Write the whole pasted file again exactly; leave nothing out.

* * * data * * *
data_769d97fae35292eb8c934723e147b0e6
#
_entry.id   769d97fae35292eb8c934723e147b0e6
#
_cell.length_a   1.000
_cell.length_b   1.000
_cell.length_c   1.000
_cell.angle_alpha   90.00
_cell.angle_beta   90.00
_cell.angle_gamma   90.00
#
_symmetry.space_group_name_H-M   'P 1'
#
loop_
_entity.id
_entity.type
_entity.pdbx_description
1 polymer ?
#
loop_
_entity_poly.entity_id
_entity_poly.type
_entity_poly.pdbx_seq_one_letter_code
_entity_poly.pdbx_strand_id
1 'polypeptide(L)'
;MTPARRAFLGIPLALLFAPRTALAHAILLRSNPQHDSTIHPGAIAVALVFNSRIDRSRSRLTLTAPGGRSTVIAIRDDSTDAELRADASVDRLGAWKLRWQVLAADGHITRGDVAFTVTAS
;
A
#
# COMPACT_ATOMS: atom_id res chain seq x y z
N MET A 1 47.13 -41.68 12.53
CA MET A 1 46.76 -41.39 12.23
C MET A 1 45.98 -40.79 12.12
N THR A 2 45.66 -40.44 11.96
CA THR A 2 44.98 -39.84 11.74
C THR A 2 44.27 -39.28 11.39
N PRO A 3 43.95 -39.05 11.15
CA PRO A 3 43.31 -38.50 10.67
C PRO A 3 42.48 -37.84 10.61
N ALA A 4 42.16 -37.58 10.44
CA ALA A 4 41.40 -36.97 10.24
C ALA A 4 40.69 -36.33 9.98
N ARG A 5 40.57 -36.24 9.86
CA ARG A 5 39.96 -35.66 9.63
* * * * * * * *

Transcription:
data_769d97fae35292eb8c934723e147b0e6
#
_entry.id   769d97fae35292eb8c934723e147b0e6
#
_cell.length_a   1.000
_cell.length_b   1.000
_cell.length_c   1.000
_cell.angle_alpha   90.00
_cell.angle_beta   90.00
_cell.angle_gamma   90.00
#
_symmetry.space_group_name_H-M   'P 1'
#
loop_
_entity.id
_entity.type
_entity.pdbx_description
1 polymer ?
#
loop_
_entity_poly.entity_id
_entity_poly.type
_entity_poly.pdbx_seq_one_letter_code
_entity_poly.pdbx_strand_id
1 'polypeptide(L)'
;MTPARRAFLGIPLALLFAPRTALAHAILLRSNPQHDSTIHPGAIAVALVFNSRIDRSRSRLTLTAPGGRSTVIAIRDDSTDAELRADASVDRLGAWKLRWQVLAADGHITRGDVAFTVTAS
;
A
#
# COMPACT_ATOMS: atom_id res chain seq x y z
N MET A 1 47.13 -41.68 12.53
CA MET A 1 46.76 -41.39 12.23
C MET A 1 45.98 -40.79 12.12
N THR A 2 45.66 -40.44 11.96
CA THR A 2 44.98 -39.84 11.74
C THR A 2 44.27 -39.28 11.39
N PRO A 3 43.95 -39.05 11.15
CA PRO A 3 43.31 -38.50 10.67
C PRO A 3 42.48 -37.84 10.61
N ALA A 4 42.16 -37.58 10.44
CA ALA A 4 41.40 -36.97 10.24
C ALA A 4 40.69 -36.33 9.98
N ARG A 5 40.57 -36.24 9.86
CA ARG A 5 39.96 -35.66 9.63